Strickland v. Washington
United States Supreme Court
466 U.S. 668 (1984)
Washington (defendant) went on a ten-day crime spree during which he committed three groups of violent crimes, including multiple murders, kidnapping and theft. Until then, Washington claimed he had no significant criminal record. He eventually turned himself in to the police and gave a statement confessing to the third group of crimes, which included one murder. Washington was appointed an experienced criminal attorney. Against his lawyer’s advice, Washington later confessed to the first two murders. This caused Washington’s lawyer to feel a sense of hopelessness about his client’s case. Again ignoring his lawyer’s advice, Washington pleaded guilty to all the charges against him. Washington told the judge that when he committed the crimes he was under extreme stress because he was unable to support his family. Washington then rejected his lawyer’s advice that he request an advisory jury for his capital sentencing hearing. The trial judge found several aggravating circumstances with respect to each of the three murders and found the mitigating factors, presented by the defense, unpersuasive. Specifically, he found that Washington was not suffering from extreme emotional disturbance. The trial judge sentenced Washington to death on each of the three murder counts and to prison for the other crimes. The state supreme court upheld the convictions and the sentences. Washington filed a petition for collateral relief claiming ineffective assistance of counsel at the sentencing proceeding. He cited six instances of misconduct: (1) The lawyer did not move for a continuance to prepare for the sentencing hearing; (2) the lawyer did not interview and present character witnesses; (3) the lawyer did not request a psychiatric report; (4) the lawyer did not seek a pre-sentence investigation report; (5) the layer failed to present meaningful arguments to the sentencing judge and (6) the layer failed to examine the medical reports and cross-examine the prosecutions medical experts. Washington’s lawyer testified that he wanted to rely on the plea colloquy to establish Washington’s emotional stress and his background. He also said that he did not request a pre-sentence report because it would have established Washington’s criminal history to the court. Counsel also testified that his trial strategy was based in part on what he knew about the judge determining his client’s sentence. Finally, counsel believed there were mitigating circumstances that would keep the judge from imposing a capital sentence. The trial court did not grant a hearing and denied relief. Washington then filed a petition for a writ of habeas corpus. The federal district court agreed with the state trial court. The court concluded that while Washington’s lawyer had made mistakes, Washington suffered no prejudice as a result. The court of appeals reversed and remanded the case.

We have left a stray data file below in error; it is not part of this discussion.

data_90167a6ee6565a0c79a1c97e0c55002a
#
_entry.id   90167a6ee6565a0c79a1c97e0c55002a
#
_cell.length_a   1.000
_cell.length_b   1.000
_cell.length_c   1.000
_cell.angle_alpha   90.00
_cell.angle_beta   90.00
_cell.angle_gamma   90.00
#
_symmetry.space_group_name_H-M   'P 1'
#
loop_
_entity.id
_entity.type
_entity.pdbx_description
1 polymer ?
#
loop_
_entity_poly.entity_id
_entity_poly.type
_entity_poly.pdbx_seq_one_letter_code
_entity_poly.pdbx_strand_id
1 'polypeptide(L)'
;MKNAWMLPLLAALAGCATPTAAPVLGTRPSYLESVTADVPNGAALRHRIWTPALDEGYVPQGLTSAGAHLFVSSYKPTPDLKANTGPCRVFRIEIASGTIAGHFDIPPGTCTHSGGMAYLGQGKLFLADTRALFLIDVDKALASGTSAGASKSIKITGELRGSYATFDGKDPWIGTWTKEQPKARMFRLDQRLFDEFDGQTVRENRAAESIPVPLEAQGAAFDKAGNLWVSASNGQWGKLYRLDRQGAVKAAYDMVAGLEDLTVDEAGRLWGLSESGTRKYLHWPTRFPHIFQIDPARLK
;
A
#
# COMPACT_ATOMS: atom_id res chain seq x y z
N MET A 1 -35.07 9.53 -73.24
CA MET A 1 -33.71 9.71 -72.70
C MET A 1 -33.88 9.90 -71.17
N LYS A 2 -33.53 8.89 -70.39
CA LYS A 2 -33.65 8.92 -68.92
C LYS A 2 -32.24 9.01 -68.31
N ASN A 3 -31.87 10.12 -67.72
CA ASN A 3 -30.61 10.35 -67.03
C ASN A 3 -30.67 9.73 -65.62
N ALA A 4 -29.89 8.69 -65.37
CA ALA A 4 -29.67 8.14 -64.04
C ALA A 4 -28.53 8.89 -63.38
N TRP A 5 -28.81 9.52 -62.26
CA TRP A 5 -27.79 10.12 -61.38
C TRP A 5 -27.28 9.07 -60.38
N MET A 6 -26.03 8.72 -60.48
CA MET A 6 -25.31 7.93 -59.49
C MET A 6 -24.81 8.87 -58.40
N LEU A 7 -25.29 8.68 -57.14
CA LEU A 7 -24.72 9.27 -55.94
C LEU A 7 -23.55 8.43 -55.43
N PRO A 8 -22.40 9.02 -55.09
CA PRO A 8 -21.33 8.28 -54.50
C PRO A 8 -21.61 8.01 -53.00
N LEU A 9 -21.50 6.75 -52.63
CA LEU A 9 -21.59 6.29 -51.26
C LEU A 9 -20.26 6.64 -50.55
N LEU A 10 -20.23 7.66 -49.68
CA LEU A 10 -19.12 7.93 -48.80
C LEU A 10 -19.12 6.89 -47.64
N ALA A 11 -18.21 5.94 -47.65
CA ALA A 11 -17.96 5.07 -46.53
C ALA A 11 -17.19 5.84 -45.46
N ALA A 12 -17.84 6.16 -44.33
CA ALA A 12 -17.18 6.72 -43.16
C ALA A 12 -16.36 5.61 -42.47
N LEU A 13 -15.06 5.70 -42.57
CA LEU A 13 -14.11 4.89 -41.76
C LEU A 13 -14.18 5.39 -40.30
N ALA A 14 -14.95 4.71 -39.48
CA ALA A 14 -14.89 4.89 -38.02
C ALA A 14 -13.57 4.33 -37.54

Rule of Law
Holding and Reasoning (O’Connor, J.)
Concurrence/Dissent (Brennan, J.)
Dissent (Marshall, J.)
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